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National Government is seeking to stimulate innovation and sustainability. This can also accelerate further advances towards a Biobased Economy. An overview of several important schemes in this field is given below.

Innovation schemes

A circular economy in the Netherlands by 2050

The Government-wide programme for a Circular Economy is aimed at developing a circular economy in the Netherlands by 2050. The ambition of the Cabinet is to realise, together with a variety of stakeholders, an (interim) objective ofa 50% reduction in the use of primary raw materials (from minerals, fossil fuels and metals) by 2030. With this objective for the use of raw materials, the Netherlands sets its ambitions at a level adopted in comparable countries.

Biobased within the Top Sector Approach

The Cabinet has designated 9 top sectors. These are sectors in which the Netherlands has a strong global position. Entrepreneurs and researchers in the 9 top sectors work together in Top Consortiums for Knowledge and Innovation (TKIs). These TKIs carry out research and look for ways of bringing innovations to the market. The TKI-BBE foundation (Stichting Topconsortium voor Kennis- en Innovatie Biobased Economy) is tasked with the implementation of the cross-sector Biobased Economy programme within the context of the Chemicals Top Sector. TKI-BBE contributes towards the realisation of the biobased economy in the Netherlands.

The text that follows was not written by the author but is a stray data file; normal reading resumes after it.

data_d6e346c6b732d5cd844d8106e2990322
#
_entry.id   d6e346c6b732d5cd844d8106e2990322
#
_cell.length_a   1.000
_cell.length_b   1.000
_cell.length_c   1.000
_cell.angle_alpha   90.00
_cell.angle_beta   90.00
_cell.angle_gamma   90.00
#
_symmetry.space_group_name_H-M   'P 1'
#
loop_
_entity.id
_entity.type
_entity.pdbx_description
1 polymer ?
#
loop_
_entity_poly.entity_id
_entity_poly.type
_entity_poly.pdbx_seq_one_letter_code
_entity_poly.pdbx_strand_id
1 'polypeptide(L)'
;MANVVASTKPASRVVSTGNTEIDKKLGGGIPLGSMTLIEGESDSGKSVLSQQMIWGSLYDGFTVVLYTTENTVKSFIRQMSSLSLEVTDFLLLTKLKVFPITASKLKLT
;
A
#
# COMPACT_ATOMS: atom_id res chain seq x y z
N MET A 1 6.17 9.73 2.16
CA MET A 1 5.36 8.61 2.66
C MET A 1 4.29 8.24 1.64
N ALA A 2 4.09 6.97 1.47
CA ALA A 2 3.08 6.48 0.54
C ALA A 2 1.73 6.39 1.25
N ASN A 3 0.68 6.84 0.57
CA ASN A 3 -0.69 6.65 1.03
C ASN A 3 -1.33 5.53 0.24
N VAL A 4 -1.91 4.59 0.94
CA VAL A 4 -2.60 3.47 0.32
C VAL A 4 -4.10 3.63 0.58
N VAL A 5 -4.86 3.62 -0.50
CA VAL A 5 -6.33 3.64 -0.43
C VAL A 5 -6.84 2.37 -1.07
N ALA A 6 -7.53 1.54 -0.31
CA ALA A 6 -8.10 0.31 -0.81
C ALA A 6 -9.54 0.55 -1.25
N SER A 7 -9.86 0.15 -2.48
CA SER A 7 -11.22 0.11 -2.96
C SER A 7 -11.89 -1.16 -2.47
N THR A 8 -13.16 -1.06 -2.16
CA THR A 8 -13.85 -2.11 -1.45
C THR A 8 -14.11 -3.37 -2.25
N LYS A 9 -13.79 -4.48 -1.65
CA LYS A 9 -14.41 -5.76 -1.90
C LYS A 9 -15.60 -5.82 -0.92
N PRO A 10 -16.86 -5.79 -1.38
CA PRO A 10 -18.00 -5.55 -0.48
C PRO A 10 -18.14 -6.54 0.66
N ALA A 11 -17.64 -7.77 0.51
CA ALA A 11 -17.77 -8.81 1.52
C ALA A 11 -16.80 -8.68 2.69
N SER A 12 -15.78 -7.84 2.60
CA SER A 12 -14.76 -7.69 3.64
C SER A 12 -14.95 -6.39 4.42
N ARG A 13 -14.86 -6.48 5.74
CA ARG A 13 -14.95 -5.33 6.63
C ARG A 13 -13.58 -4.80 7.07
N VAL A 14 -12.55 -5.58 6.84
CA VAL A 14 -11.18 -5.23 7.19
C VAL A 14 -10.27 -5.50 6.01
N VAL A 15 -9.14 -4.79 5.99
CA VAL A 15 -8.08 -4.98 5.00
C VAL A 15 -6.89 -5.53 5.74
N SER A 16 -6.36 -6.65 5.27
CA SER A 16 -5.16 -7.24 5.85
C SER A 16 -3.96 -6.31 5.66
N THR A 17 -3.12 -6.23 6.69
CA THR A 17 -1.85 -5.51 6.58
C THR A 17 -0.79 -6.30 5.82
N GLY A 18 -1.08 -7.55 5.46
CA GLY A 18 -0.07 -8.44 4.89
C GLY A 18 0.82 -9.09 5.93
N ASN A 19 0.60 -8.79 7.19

SME Innovation Scheme for Top Sectors (MIT)

Dutch SME entrepreneurs are key drivers of innovations that help to strengthen the economy. The Ministry of Economic Affairs has special instruments to assist these efforts of SME entrepreneurs. Among other things, SMEs can link up with innovation activities within the top sectors. Each top sector selects which instruments it wishes to deploy in order to involve SMEs. The top sectors have a choice of 5 instruments:

  • Feasibility studies
  • R&D partnership projects
  • Innovation Performance Contracts (IPCs)
  • Knowledge vouchers
  • Facilities to enable SMEs to hire highly qualified staff from research organisations or large corporations

Innovative Performance Contracts (IPC)

Innovation Performance Contracts (IPC) is a grant scheme for SMEs working together on multi-year innovation programmes in the same region, chain or sector. Within the IPC scheme, groups of SME entrepreneurs, acting under the direction of a central coordinator such as an industry organisation, can carry out multi-year innovation projects. The available budget for 2016 is EUR  2,8 million. Applications are assessed on the following tender criteria: degree of innovation (40%), quality of cooperation (30%) and relevance to top sectors (30%). As the Biobased Economy is a cross-sector theme within the top sector approach, applications in this field stand a good chance of being accepted.

SME+ Innovation Fund